Sunday, 28 June 2009

Spider Grip

My mini Darwin design does not have enough space to put the Z axis motor in-line with one of the treaded rods, so from the beginning I had been thinking of placing the motor along one of the side rods. I have been trying to think of a good way of mounting the motor for a while now, then a few days ago I had the idea of making this 'spider grip' (it looks a bit like a four legged spider).


The 'legs' arch up before going to the 'body' to give some elasticity, so that when the screws are tightened the rod is held very firmly against the motor.


Here it is fitted to the machine. It gives a very firm grip, however it can be twisted fairly easily around the axis, but is firm enough to keep it in place. The only forces that will be applied to the motor when in operation are a liner force along the length of the chain, and a rotary force around the motor spindle, so no force should be present in the one direction that the motor can twist.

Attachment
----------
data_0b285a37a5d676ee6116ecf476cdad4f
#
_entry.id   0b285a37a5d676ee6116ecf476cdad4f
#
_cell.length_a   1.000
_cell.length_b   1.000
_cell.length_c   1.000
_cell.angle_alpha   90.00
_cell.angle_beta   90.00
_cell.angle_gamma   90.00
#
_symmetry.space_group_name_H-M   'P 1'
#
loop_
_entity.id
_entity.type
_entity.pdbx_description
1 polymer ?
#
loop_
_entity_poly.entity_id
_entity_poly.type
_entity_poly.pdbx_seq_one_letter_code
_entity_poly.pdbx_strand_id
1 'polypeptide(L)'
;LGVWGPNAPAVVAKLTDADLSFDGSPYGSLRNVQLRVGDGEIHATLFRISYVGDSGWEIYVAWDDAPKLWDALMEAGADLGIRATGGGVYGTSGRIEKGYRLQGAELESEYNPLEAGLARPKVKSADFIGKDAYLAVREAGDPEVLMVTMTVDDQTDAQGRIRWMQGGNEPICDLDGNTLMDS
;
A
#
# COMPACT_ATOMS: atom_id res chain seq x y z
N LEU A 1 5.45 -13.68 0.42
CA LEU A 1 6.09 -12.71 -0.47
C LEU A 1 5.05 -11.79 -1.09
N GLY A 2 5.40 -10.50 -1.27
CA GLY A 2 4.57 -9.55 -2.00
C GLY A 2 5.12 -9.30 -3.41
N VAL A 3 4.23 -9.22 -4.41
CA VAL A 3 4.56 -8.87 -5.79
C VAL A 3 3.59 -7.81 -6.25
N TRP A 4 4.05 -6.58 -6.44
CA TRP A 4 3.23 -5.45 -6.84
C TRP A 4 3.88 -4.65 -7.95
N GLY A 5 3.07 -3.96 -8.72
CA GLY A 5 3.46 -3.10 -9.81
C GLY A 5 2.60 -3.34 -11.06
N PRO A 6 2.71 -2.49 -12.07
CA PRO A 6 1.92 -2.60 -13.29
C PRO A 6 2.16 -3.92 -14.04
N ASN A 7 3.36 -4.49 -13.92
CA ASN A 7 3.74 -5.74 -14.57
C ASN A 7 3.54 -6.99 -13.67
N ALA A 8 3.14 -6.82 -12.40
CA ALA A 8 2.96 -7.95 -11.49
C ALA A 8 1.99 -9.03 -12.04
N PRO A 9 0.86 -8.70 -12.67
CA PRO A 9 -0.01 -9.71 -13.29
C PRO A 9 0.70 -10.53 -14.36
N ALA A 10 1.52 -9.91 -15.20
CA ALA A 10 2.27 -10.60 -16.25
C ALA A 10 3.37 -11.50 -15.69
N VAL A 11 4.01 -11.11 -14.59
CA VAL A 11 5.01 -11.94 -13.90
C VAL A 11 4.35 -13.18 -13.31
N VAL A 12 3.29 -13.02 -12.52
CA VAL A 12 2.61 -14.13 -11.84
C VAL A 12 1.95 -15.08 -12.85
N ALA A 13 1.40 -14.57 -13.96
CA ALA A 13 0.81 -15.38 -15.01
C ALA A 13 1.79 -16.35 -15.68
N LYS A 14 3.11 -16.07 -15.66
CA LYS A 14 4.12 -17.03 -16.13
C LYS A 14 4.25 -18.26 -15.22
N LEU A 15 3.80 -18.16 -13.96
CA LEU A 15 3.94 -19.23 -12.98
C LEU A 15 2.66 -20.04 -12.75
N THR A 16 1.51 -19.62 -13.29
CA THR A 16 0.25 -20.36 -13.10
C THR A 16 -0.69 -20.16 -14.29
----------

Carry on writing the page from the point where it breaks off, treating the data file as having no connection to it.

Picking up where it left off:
I've just put a load of closeup pictures of the machine onto my flickr page.


Unfortunately I've just broken my extruder, but more about that next.

Thursday, 25 June 2009

Broken extruder

I broke my extruder!

I have used my extruder with CAPA before and it has been reasonably reliable, though I was never able to get any filament (I just rolled some bits). I gave up on trying to get any and so I recently purchased some ABS.

I put the ABS into the extruder, heated it up, and ran the last of the CAPA out. I turned the temperature up on the extruder, but was unable to get past 159 degrees. Eventually I decided that the temperature was not going to get any higher so I tried to run the ABS through anyway.

In the past the motor has stalled quite easily at low speeds when the extruder is not hot enough, but this time it didn't stall and instead pushed the heater barrel out of the PTFE rod. Presumably this is because I have never had the extruder this hot before.



I ordered some PTFE rod, some brass bolts, nichrome, thermistors, thicker cable (for connecting heater to board), drill bits and an M6 tap. This should be enough to make a few experimental barrels, although I'm not yet sure how I'm going to do this without a proper pillar drill or lathe.